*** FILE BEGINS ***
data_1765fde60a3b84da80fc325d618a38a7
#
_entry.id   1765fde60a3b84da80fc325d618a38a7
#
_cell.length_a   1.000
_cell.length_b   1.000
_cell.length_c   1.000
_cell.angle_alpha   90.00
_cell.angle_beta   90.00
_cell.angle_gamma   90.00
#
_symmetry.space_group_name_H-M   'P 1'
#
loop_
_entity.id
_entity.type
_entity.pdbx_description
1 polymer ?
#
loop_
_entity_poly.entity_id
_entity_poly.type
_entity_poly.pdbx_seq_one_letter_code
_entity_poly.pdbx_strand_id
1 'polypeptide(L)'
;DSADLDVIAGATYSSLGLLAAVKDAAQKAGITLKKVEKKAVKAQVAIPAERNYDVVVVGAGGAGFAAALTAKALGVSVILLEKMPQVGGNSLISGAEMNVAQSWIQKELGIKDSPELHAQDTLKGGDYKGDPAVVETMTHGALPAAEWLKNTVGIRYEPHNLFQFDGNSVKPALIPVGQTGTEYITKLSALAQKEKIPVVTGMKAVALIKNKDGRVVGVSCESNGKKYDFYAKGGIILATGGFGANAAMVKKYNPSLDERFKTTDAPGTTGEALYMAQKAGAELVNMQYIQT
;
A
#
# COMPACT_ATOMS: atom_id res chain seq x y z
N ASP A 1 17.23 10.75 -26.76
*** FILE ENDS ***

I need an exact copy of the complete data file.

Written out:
data_1765fde60a3b84da80fc325d618a38a7
#
_entry.id   1765fde60a3b84da80fc325d618a38a7
#
_cell.length_a   1.000
_cell.length_b   1.000
_cell.length_c   1.000
_cell.angle_alpha   90.00
_cell.angle_beta   90.00
_cell.angle_gamma   90.00
#
_symmetry.space_group_name_H-M   'P 1'
#
loop_
_entity.id
_entity.type
_entity.pdbx_description
1 polymer ?
#
loop_
_entity_poly.entity_id
_entity_poly.type
_entity_poly.pdbx_seq_one_letter_code
_entity_poly.pdbx_strand_id
1 'polypeptide(L)'
;DSADLDVIAGATYSSLGLLAAVKDAAQKAGITLKKVEKKAVKAQVAIPAERNYDVVVVGAGGAGFAAALTAKALGVSVILLEKMPQVGGNSLISGAEMNVAQSWIQKELGIKDSPELHAQDTLKGGDYKGDPAVVETMTHGALPAAEWLKNTVGIRYEPHNLFQFDGNSVKPALIPVGQTGTEYITKLSALAQKEKIPVVTGMKAVALIKNKDGRVVGVSCESNGKKYDFYAKGGIILATGGFGANAAMVKKYNPSLDERFKTTDAPGTTGEALYMAQKAGAELVNMQYIQT
;
A
#
# COMPACT_ATOMS: atom_id res chain seq x y z
N ASP A 1 17.23 10.75 -26.76